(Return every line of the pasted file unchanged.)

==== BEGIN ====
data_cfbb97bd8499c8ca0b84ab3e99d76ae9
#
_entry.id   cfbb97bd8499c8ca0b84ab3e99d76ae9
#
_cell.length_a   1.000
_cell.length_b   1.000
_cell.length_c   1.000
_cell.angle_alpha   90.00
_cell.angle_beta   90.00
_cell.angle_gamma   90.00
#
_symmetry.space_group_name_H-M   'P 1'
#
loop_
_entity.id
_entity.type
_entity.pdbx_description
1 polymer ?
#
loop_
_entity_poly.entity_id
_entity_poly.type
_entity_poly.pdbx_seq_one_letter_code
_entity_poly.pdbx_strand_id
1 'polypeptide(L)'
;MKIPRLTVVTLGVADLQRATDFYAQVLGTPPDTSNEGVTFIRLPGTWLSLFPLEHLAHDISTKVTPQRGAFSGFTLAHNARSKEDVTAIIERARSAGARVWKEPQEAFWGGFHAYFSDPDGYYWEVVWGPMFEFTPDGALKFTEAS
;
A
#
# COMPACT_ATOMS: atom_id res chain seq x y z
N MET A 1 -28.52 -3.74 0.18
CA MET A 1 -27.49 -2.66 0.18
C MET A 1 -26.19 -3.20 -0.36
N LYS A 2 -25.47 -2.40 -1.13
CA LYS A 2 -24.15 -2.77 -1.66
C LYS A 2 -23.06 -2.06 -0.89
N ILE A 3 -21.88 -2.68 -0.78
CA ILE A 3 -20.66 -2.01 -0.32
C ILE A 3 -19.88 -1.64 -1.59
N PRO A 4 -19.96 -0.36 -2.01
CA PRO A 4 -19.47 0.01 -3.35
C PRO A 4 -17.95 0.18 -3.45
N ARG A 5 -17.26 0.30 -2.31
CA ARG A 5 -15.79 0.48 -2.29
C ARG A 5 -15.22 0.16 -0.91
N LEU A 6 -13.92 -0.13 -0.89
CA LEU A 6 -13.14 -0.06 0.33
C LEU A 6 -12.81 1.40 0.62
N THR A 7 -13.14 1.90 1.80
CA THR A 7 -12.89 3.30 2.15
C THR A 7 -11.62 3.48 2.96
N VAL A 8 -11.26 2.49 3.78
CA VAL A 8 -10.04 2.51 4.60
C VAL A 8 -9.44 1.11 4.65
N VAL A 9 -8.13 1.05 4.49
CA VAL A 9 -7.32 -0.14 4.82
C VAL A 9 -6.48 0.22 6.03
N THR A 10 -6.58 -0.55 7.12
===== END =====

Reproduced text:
data_cfbb97bd8499c8ca0b84ab3e99d76ae9
#
_entry.id   cfbb97bd8499c8ca0b84ab3e99d76ae9
#
_cell.length_a   1.000
_cell.length_b   1.000
_cell.length_c   1.000
_cell.angle_alpha   90.00
_cell.angle_beta   90.00
_cell.angle_gamma   90.00
#
_symmetry.space_group_name_H-M   'P 1'
#
loop_
_entity.id
_entity.type
_entity.pdbx_description
1 polymer ?
#
loop_
_entity_poly.entity_id
_entity_poly.type
_entity_poly.pdbx_seq_one_letter_code
_entity_poly.pdbx_strand_id
1 'polypeptide(L)'
;MKIPRLTVVTLGVADLQRATDFYAQVLGTPPDTSNEGVTFIRLPGTWLSLFPLEHLAHDISTKVTPQRGAFSGFTLAHNARSKEDVTAIIERARSAGARVWKEPQEAFWGGFHAYFSDPDGYYWEVVWGPMFEFTPDGALKFTEAS
;
A
#
# COMPACT_ATOMS: atom_id res chain seq x y z
N MET A 1 -28.52 -3.74 0.18
CA MET A 1 -27.49 -2.66 0.18
C MET A 1 -26.19 -3.20 -0.36
N LYS A 2 -25.47 -2.40 -1.13
CA LYS A 2 -24.15 -2.77 -1.66
C LYS A 2 -23.06 -2.06 -0.89
N ILE A 3 -21.88 -2.68 -0.78
CA ILE A 3 -20.66 -2.01 -0.32
C ILE A 3 -19.88 -1.64 -1.59
N PRO A 4 -19.96 -0.36 -2.01
CA PRO A 4 -19.47 0.01 -3.35
C PRO A 4 -17.95 0.18 -3.45
N ARG A 5 -17.26 0.30 -2.31
CA ARG A 5 -15.79 0.48 -2.29
C ARG A 5 -15.22 0.16 -0.91
N LEU A 6 -13.92 -0.13 -0.89
CA LEU A 6 -13.14 -0.06 0.33
C LEU A 6 -12.81 1.40 0.62
N THR A 7 -13.14 1.90 1.80
CA THR A 7 -12.89 3.30 2.15
C THR A 7 -11.62 3.48 2.96
N VAL A 8 -11.26 2.49 3.78
CA VAL A 8 -10.04 2.51 4.60
C VAL A 8 -9.44 1.11 4.65
N VAL A 9 -8.13 1.05 4.49
CA VAL A 9 -7.32 -0.14 4.82
C VAL A 9 -6.48 0.22 6.03
N THR A 10 -6.58 -0.55 7.12